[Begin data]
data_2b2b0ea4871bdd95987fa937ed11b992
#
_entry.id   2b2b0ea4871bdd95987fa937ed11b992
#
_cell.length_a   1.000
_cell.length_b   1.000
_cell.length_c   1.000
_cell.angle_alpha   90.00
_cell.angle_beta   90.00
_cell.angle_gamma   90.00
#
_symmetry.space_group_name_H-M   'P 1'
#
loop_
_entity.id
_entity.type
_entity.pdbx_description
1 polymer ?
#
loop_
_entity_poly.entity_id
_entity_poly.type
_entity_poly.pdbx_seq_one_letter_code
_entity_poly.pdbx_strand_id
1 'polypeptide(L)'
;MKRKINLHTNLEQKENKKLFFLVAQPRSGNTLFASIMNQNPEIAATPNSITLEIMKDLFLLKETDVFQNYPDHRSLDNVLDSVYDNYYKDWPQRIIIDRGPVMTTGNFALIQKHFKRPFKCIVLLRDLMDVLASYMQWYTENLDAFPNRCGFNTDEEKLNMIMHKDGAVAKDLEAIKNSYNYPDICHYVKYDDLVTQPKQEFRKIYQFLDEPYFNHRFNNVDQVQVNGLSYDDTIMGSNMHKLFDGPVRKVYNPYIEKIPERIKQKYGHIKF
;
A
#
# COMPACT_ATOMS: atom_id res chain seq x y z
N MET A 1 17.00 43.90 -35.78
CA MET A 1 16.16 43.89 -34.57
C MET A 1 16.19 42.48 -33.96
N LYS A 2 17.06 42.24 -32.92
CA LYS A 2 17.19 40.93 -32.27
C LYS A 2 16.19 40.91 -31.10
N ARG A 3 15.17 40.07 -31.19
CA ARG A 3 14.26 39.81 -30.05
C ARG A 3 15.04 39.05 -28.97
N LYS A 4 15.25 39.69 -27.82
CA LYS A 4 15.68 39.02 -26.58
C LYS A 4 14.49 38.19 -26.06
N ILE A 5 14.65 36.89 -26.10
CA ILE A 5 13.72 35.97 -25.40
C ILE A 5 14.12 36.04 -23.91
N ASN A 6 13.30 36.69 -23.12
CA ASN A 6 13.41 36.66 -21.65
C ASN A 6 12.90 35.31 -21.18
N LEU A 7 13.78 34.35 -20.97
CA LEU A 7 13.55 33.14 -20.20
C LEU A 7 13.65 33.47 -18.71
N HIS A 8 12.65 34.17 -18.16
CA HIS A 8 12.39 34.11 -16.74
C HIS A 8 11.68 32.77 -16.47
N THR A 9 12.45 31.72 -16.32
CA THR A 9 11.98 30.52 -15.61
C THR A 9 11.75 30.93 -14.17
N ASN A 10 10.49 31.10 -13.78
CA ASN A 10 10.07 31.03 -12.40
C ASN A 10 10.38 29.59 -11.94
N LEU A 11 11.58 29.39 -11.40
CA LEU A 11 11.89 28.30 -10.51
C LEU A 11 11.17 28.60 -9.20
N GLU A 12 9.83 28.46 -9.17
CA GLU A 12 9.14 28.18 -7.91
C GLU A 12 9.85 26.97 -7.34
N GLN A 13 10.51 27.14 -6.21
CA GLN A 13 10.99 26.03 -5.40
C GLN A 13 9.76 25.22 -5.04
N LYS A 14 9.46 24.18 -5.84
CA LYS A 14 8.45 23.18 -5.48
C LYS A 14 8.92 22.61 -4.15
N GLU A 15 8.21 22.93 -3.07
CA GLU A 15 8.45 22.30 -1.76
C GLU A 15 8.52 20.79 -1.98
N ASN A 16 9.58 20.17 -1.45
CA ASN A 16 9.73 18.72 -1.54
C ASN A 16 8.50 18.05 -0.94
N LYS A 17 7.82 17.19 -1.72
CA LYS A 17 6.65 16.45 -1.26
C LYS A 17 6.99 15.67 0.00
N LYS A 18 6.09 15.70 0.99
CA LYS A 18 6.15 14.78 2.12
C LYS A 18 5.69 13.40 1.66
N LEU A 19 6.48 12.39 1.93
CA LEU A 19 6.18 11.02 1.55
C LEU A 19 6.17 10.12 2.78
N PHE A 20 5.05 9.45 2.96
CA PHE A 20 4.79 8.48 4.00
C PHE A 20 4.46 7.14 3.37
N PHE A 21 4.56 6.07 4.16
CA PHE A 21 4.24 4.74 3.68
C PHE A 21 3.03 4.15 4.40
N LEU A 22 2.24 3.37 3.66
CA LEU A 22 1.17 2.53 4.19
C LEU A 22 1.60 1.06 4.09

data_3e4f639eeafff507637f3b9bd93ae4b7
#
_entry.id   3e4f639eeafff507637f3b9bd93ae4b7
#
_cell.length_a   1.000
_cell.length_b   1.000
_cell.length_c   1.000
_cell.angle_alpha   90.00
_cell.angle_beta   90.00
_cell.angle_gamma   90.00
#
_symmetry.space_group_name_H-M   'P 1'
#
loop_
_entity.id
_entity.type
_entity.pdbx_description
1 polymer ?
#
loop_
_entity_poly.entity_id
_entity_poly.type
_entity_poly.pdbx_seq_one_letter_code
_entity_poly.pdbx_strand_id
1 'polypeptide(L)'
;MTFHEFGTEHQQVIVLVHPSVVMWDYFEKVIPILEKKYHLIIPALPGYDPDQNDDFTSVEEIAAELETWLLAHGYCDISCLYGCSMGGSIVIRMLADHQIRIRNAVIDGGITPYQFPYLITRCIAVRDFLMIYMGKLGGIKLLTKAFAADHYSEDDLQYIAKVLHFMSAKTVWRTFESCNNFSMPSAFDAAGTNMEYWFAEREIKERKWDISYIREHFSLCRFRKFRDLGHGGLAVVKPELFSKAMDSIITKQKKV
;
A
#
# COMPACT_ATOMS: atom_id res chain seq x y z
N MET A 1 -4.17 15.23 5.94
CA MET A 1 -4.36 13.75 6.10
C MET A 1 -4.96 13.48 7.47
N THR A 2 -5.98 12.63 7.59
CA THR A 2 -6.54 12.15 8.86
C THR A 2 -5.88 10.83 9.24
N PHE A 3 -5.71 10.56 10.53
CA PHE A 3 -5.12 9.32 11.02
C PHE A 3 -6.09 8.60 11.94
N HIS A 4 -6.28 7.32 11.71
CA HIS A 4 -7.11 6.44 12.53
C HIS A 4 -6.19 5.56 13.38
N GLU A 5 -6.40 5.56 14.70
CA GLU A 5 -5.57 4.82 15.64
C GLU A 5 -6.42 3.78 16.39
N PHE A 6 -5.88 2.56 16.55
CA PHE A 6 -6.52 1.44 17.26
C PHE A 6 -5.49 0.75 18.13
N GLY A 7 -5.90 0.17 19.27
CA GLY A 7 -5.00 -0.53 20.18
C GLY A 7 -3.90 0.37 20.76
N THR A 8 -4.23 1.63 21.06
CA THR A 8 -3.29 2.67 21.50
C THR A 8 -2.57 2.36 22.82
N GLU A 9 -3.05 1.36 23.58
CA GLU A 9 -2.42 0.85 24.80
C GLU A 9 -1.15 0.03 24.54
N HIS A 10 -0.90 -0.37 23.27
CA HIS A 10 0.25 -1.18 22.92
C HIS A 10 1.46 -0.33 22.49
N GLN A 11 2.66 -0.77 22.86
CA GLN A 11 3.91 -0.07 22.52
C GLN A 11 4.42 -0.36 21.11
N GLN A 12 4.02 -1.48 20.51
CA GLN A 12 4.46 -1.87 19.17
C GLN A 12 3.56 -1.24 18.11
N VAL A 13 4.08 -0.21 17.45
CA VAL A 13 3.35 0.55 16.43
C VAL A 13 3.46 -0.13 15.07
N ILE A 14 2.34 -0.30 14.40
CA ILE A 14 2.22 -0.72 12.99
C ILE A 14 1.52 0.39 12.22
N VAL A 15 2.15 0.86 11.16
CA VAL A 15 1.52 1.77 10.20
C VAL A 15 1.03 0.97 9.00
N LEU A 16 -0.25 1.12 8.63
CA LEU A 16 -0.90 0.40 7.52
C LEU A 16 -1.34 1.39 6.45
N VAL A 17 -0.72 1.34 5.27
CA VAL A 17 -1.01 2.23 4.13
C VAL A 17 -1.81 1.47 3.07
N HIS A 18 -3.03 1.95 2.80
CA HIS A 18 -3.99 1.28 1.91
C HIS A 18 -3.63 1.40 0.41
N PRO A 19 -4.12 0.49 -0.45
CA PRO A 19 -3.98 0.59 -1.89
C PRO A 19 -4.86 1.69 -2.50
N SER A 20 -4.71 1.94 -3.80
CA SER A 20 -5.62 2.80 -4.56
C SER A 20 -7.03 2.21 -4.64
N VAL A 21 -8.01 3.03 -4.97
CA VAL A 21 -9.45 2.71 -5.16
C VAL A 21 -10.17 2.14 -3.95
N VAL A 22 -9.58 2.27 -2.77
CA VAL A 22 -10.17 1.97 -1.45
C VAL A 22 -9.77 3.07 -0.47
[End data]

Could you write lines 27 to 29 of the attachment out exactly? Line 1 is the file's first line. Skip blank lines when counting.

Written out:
;
A
#